During read operations, the head assemblies 2 may operate independently, thereby achieving twice the actual throughput. For instance, multiple head repositioning assemblies 4 each with one or more head assemblies 2, could be aligned parallel to one another in such a fashion that the head assemblies 2 could slide past one another and where multiple head assemblies 2 could be applied simultaneously to a single tape cartridge 3.
FIG. 1 depicts separate tape cartridges 3. Multiple tape spools may be configured as part of a single assembly to reduce overall cost and to increase physical tape packaging density. A representative “dense pack” assembly 12, housing multiple tape spools, is presented in FIG. 2. The multiple tape spools may be assembled within a single purpose-built housing, or by mechanically linking or bonding individual housings, such as Quarter Inch Cartridge (QIC). This multiple tape spool approach reduces overall physical space required and can be applied to reduce costs by reducing required housing materials and/or separate tape magazines. For each configuration discussed as part of FIG. 2, various mechanical configurations may be employed to minimize adverse impacts of movement of selected head assemblies, or repositioning of tape media, while other head assemblies are reading/writing data.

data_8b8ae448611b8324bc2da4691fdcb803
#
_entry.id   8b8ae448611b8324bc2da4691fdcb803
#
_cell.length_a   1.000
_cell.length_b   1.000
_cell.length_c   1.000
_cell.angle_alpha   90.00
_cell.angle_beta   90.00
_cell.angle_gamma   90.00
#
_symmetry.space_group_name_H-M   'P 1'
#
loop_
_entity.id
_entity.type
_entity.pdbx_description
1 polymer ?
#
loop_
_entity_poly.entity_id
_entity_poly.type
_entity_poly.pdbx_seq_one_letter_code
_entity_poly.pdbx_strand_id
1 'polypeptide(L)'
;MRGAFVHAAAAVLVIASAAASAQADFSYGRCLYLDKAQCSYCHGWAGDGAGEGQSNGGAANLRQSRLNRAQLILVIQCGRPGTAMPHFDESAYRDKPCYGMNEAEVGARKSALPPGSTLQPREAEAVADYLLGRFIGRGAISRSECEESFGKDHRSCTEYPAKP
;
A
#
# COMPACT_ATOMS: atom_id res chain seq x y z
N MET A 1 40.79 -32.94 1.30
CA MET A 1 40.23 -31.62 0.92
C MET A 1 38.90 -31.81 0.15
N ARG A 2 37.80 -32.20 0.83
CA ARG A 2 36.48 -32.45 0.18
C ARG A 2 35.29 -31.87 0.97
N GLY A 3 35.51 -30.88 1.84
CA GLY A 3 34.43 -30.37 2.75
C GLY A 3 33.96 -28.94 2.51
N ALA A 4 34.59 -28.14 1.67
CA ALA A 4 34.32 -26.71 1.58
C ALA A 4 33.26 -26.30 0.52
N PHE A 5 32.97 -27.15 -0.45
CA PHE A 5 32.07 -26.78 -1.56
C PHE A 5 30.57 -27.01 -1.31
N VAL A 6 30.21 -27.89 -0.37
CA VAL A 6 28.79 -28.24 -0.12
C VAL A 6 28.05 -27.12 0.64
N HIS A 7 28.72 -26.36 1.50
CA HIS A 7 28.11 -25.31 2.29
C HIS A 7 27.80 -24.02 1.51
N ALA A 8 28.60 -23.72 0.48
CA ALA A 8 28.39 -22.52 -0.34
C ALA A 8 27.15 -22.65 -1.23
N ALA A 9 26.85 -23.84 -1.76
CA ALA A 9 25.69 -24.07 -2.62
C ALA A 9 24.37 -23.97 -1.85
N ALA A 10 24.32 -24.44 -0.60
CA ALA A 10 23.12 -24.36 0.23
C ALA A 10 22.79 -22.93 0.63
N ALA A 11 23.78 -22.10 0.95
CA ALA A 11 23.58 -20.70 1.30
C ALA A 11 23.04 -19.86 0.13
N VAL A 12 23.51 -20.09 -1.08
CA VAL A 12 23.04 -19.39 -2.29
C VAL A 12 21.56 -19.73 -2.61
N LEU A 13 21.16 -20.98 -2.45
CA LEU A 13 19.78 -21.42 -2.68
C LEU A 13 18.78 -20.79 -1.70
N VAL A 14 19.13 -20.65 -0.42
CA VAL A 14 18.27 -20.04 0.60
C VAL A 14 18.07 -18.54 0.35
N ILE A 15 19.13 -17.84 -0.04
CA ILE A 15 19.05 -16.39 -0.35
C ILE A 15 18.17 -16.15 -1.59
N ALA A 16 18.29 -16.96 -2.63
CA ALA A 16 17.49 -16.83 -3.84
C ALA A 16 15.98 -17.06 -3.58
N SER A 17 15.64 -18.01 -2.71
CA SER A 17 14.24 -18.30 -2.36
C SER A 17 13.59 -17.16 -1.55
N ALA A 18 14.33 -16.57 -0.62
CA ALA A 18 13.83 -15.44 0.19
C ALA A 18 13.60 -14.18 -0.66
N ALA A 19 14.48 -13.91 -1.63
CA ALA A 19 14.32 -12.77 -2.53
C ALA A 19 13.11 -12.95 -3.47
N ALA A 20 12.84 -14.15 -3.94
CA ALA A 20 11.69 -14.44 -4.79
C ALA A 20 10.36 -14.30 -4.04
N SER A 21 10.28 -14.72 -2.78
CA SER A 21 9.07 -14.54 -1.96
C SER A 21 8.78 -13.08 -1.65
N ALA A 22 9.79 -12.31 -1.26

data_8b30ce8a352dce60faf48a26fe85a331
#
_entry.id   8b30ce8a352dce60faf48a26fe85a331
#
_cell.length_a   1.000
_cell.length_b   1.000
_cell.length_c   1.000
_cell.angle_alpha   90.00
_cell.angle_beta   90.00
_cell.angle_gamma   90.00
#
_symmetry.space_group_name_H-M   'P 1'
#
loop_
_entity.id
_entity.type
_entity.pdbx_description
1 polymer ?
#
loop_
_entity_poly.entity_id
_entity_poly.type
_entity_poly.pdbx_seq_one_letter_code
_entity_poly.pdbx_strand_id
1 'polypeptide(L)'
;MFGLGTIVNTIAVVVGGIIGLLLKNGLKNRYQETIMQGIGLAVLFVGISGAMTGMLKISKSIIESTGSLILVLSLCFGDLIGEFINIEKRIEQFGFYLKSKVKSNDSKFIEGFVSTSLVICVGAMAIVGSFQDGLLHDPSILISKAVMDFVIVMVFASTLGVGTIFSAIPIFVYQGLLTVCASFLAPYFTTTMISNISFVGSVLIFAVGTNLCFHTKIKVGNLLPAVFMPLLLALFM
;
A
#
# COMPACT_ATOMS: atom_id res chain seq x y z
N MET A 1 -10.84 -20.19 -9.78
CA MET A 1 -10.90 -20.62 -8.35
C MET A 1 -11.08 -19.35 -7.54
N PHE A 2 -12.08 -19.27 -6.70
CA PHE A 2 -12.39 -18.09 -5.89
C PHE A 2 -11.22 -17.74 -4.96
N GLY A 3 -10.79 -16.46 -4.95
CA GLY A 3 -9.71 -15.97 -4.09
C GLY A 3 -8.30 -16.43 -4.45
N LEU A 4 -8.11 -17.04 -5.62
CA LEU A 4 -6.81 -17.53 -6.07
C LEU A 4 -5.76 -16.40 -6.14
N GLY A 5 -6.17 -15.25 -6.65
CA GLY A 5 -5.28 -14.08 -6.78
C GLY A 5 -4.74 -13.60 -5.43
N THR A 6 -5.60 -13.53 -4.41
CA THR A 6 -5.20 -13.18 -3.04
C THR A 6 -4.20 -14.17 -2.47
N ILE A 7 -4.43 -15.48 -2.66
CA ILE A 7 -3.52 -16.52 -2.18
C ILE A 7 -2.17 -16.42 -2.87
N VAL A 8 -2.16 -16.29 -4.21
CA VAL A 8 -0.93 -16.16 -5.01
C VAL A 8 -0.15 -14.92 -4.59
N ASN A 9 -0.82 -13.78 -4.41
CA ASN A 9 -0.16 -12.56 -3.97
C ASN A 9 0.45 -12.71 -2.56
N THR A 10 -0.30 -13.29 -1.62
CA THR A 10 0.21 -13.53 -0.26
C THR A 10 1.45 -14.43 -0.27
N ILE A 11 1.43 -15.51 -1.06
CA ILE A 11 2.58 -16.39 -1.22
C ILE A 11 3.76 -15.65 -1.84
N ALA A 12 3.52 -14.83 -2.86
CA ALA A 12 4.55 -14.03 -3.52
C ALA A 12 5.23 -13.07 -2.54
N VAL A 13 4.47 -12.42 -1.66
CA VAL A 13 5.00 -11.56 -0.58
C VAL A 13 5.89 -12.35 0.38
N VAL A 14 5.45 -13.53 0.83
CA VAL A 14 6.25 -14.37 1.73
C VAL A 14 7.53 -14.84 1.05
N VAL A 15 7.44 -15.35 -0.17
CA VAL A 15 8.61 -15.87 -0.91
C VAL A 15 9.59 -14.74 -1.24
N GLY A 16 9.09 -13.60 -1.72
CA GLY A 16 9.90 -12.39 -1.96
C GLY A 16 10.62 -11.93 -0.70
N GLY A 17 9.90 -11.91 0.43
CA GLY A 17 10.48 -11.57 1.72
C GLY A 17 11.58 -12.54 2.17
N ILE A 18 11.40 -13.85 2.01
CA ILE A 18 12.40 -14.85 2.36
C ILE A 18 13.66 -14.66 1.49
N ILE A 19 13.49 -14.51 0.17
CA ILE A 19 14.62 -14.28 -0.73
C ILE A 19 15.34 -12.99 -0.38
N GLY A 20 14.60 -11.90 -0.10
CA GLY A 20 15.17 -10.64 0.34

Vibration damping materials, such as polymer spacers, may be utilized to minimize the adverse impacts of moving tape(s) while read or write operation on other tape(s). Software control mechanisms may also be utilized to suspend read or write operations during the most abrupt mechanical operations.
Three alternative methods for moving the tape are represented.